Johanna Kindvall (my collaborator on the forthcoming book Fika: The Art of the Swedish Coffee Break) and I have a recipe up for a tasty ginger spice cake on Foodie Underground, as well as a little background on Swedish holiday baking.
Plenty of links to recipes in there, which means you now have your official weekend baking to do list! Just in time for Christmas…
Illustration: Johanna Kindvall
In my coffee column this week on The Kitchn I do a round up of coffee books. From how to make coffee, to the history behind our favorite drink, their books that anyone interested in coffee should definitely own.
My personal “handbook” continues to be the The Blue Bottle Craft of Coffee by James Freeman, Caitlin Freeman, and Tara Duggan. It’s the book I go to whenever I have a question about making coffee.
In all honesty, there are a few books on here I haven’t read yet, but are definitely on the To Read list, like Uncommon Grounds by Mark Pendergast. And last but not least, there’s James Hoffman’s The World Atlas of Coffee: From Beans to Brewing, which I can’t wait to get my hands on.
But that’s only three books – there are six more in the article, so hop on over to The Kitchn and read up.
Who hasn’t flipped through an issue of a magazine on green living with tips on urban farming and thought to themselves, “I want to grow my own food”? Who hasn’t watched a short video about a tiny house and thought to themselves, “I want to live like that”? Who hasn’t read an article on consumerism and thought to themselves, “it’s really time that I minimized”?
We’ve all done it, and we’ll continue to do it. This type of media fuels our aspirations. We all want to be eat and live better, be healthier and wiser, choose a path of intention rather than mindless consumption, so we keep reading, clicking and watching, and for a few brief moments we feel better about ourselves. We feel powerful. We feel in control of our lives. Yes, I too can choose to get rid of most of my wardrobe and commit to only seven articles of clothing!
But the danger lies in the fact that consuming this kind of media is a noncommittal act; few of us take the inspiration and turn it into action.
From my recent EcoSalon article “So You Want to Live in A Tiny House and Be a Farmer? Our Obsession With Lifestyles We’ll Never Commit To“
“Fashion is the deliberate inculcation of obsolescence.” -Paul Hawken
Some people might not think that food and fashion have much in common, but in our global consumer society that’s obsessed with cheaper and faster, they definitely do. I write about this topic over on the Brooklyn Fashion and Design Accelerator blog. My latest article is all about expiration dates.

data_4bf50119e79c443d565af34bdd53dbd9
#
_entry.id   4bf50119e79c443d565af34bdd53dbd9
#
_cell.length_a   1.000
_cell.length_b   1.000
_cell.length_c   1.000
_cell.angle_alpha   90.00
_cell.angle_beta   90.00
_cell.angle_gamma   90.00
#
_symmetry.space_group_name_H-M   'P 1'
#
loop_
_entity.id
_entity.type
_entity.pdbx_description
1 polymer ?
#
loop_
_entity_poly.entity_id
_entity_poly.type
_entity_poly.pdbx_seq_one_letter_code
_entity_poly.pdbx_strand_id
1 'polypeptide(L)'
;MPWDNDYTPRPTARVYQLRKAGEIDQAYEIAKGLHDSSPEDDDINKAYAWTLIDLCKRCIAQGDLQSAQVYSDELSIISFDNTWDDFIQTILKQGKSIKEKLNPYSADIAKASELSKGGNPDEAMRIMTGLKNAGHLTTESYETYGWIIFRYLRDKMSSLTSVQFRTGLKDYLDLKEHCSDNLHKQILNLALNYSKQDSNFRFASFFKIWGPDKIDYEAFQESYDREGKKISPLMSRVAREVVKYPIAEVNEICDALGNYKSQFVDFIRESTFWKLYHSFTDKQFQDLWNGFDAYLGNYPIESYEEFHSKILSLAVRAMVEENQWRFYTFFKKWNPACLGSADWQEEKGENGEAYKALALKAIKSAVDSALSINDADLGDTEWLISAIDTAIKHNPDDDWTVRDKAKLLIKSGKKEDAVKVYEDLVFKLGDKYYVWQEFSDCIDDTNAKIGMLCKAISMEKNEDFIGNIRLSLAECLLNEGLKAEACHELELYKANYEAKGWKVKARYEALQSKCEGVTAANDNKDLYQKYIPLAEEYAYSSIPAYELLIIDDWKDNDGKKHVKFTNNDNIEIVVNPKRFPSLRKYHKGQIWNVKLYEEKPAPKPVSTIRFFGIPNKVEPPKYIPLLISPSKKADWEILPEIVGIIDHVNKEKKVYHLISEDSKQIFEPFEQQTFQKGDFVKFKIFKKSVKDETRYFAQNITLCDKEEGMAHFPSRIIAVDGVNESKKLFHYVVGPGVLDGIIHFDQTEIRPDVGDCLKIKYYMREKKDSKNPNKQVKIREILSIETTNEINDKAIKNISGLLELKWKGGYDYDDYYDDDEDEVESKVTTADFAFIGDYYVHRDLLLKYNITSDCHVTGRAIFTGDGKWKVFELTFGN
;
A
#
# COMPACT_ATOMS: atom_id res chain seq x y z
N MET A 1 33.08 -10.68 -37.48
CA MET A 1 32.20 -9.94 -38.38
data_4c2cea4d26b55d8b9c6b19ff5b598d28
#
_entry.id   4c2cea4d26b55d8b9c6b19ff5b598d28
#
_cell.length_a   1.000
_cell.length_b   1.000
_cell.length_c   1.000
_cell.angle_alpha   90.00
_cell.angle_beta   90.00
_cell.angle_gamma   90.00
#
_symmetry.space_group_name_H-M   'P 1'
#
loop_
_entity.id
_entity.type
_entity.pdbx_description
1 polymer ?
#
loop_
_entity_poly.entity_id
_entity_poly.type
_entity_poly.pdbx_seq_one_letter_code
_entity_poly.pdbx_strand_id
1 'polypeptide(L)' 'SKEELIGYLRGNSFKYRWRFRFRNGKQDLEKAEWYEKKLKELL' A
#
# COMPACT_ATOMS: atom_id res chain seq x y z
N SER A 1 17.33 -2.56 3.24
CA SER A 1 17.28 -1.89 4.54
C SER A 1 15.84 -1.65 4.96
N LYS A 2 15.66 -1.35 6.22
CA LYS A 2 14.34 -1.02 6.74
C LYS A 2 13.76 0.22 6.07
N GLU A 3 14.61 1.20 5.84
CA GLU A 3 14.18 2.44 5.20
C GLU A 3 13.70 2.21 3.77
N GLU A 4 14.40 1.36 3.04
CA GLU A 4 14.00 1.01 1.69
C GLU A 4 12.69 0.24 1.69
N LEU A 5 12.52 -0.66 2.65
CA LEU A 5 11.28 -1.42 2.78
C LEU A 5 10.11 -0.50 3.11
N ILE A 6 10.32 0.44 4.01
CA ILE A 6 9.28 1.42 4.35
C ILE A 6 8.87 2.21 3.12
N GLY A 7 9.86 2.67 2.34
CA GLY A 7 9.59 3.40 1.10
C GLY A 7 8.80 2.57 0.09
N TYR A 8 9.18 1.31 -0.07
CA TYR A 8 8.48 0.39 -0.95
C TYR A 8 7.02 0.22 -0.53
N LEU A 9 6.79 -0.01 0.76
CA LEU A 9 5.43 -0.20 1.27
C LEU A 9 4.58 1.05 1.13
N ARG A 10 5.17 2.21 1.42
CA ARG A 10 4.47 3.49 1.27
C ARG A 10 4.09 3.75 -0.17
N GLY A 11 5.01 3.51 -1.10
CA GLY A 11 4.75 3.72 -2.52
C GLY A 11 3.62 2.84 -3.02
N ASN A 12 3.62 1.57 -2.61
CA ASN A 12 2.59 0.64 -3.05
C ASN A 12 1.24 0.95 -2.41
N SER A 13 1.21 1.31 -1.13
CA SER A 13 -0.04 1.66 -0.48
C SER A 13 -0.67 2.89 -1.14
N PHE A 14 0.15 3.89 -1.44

Just like we used to put all of our food to use, and fix our appliances instead of buying a new one, if a go-to shirt got a hole in it, there was a time when we would sew it up. But the darning needles and sewing machines of our mother’s and grandmother’s generations have all but disappeared, because in the world of cheap fashion, you can just as easily buy something new.
Cheap fashion is just the same as cheap food; there’s no economic reason stopping us from tossing out the old stuff and buying something new, and that in turn, leads to waste of huge proportions. Consider in 2012, 35 million tons of food was thrown away in the U.S. In that same year, 14.3 million tons of textile waste was generated. But the difference with fashion is that it’s not just worn out clothing that gets us to bring a new item into our wardrobes. It’s a perceived expiration date.
Read the full article here.
Image: David Goehring
While coffee and beer might not be the first two flavors you would pair, people in the craft coffee and craft beer worlds are busy bottling their passions together.
“While brewers can reach wonderful flavor combinations with the sprawling available varieties of hops, specialty malts and yeast, some flavors simply require reaching beyond Reinheitsgebot (the Bavarian purity law that requires beer be made only from traditional ingredients),” says Les Stewart, coffee lover and head brewer at Trophy Brewing in Raleigh, North Carolina. “It means kind of breaking the rules, and doing it with such a willing partner in crime as coffee just makes a lot of sense.”
Read the rest of my article about coffee and beer on The Kitchn.
Lots of things. Like composting for example. In fact, nothing irks me more than seeing people toss their coffee grounds into the trash can. Did you know that around 12% of the waste stream going to landfills is food waste? Reusing coffee grounds is a good way to knock that number down, and that’s good for us and the environment.
Coffee grounds are perfectly easy to reuse, and I discuss a few ways in my coffee column this week on The Kitchn. Consider it your guide to zero waste coffee consumption.
Image: Heather McQuaid
Ok, so it’s almost here. And when I say “it” I mean the book that Johanna Kindvall and I have been working hard on over the last couple of years. As I have learned, book writing and publishing is a long process, and I am so excited to almost be at the most exciting part: the moment where the actual book sits in my hands.
But for now, at least the book is alive on the Internet, and it’s available for pre-order, which means you can snag a copy and diligently wait for it to come to your mailbox in spring.
Love Swedish baked goods? Ever wonder how to make a real Swedish cinnamon roll? Want to try to be more Scandinavian? Then this book is for you.
Packed with traditional recipes for cookies, cakes and breads, this book is all about celebrating the Swedish tradition of fika, otherwise known as the quintessential Swedish coffee break.
Now, let’s all begin the countdown to the April 7, 2015 on sale date!